Like many herbs and spices, turmeric is at risk of fraud due to its high commercial value and soaring consumer demand. Turmeric powder in particular is prone to adulteration; therefore, fast and robust screening methods are required to detect this fraud. In the present study, both Fourier transform infrared (FTIR) coupled with chemometric analysis and micro-FTIR imaging have been successfully used to correctly identify authentic and spiked samples of turmeric. In terms of performance, 100% of typical turmeric in the validation set were predicted correctly. In relation to correct classification of the spiked samples, 98.75% were classified correctly as atypical, against the 2-class and multiclass models. For the micro-FTIR imaging method, selectivity was 0.94 for authentic samples and ranged from 0.6 to 1 for spiked turmeric samples. A survey of commercial turmeric samples was undertaken and the results from the FTIR analysis revealed that 20% of the samples were atypical. Twenty survey samples, both typical and atypical, were sent to an independent lab as part of a comparative study and the results demonstrated a good correlation between the two spectroscopic methods, with 80% of the samples returning the same result in both methods. The results demonstrate that spectroscopic methods can be successfully used to identify adulterated turmeric powder. Additionally, the results from the survey highlight the fraud problem in turmeric and demonstrate the need for reliable, rapid and robust screening methods to tackle this problem.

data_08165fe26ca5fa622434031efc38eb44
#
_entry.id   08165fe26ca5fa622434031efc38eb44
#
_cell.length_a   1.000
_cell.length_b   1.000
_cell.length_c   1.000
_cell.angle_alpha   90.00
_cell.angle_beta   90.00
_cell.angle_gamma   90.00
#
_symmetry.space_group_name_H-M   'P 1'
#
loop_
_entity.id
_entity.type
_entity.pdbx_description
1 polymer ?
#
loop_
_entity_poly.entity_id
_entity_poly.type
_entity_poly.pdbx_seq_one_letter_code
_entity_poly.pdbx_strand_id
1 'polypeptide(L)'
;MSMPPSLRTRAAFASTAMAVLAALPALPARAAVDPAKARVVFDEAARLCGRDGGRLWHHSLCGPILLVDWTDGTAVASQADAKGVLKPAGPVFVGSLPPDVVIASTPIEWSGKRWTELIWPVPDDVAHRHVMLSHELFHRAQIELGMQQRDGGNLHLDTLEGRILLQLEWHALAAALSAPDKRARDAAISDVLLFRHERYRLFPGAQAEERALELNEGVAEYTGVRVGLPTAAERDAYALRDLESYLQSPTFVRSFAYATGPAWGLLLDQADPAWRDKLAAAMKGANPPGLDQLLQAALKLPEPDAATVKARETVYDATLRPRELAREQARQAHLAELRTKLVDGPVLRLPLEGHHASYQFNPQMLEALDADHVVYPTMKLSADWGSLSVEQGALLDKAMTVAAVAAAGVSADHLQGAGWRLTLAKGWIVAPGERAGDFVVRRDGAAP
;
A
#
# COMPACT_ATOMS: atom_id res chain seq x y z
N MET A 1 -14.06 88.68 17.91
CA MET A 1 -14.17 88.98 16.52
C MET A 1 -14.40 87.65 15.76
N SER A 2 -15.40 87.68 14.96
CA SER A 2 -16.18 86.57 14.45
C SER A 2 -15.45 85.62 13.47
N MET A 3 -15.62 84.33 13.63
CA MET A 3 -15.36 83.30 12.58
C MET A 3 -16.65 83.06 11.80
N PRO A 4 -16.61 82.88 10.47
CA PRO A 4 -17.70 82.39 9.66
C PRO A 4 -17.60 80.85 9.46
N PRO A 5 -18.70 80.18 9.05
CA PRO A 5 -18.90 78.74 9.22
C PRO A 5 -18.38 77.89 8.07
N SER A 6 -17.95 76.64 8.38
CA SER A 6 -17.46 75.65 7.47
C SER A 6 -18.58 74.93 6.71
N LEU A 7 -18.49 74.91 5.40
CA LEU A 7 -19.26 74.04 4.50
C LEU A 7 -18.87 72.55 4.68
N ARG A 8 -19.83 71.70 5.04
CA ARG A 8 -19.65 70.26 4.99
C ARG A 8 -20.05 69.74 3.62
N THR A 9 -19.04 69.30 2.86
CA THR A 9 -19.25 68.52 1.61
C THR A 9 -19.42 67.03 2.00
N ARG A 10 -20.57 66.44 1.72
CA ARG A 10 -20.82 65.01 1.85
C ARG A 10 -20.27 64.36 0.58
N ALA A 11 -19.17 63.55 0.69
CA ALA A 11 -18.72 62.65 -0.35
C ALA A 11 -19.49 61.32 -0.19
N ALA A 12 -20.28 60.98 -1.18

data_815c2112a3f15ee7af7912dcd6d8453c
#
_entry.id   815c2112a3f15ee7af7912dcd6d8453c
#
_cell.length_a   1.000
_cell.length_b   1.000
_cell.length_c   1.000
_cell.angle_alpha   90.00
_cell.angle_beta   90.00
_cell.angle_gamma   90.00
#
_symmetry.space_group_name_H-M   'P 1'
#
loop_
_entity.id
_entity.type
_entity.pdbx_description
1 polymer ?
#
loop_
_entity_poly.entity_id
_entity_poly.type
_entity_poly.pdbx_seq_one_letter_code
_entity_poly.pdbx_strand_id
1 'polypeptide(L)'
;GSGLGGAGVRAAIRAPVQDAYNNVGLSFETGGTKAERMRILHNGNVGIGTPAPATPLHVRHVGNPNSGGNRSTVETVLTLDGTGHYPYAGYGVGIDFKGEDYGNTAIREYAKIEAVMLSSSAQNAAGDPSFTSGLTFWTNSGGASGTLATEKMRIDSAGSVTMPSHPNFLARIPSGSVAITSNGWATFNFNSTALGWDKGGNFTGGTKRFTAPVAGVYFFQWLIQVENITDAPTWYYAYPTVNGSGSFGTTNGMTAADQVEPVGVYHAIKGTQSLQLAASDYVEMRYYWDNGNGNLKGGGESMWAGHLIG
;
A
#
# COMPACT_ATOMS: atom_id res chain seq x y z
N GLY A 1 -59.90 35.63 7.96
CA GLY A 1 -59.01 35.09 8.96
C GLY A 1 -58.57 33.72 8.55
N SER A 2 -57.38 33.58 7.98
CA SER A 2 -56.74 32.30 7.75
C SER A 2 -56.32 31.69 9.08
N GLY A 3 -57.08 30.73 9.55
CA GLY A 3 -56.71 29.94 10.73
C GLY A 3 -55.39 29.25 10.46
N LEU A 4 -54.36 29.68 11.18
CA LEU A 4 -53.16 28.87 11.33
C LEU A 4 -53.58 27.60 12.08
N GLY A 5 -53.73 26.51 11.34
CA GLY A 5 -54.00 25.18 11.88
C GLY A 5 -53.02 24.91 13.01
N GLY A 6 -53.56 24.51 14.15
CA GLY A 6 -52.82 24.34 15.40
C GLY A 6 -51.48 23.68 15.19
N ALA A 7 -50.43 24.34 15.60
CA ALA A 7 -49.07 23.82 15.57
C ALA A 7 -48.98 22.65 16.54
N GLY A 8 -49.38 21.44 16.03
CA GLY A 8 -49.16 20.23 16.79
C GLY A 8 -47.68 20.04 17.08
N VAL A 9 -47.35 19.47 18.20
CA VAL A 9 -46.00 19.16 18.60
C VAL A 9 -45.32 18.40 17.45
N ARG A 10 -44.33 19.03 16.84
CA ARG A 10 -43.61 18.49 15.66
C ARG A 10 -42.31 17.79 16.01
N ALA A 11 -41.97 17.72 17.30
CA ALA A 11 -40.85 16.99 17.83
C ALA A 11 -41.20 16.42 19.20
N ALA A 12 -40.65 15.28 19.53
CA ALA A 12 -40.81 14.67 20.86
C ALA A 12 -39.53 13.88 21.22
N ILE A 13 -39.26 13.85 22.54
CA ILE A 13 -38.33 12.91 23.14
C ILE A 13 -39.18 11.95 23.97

- Food Science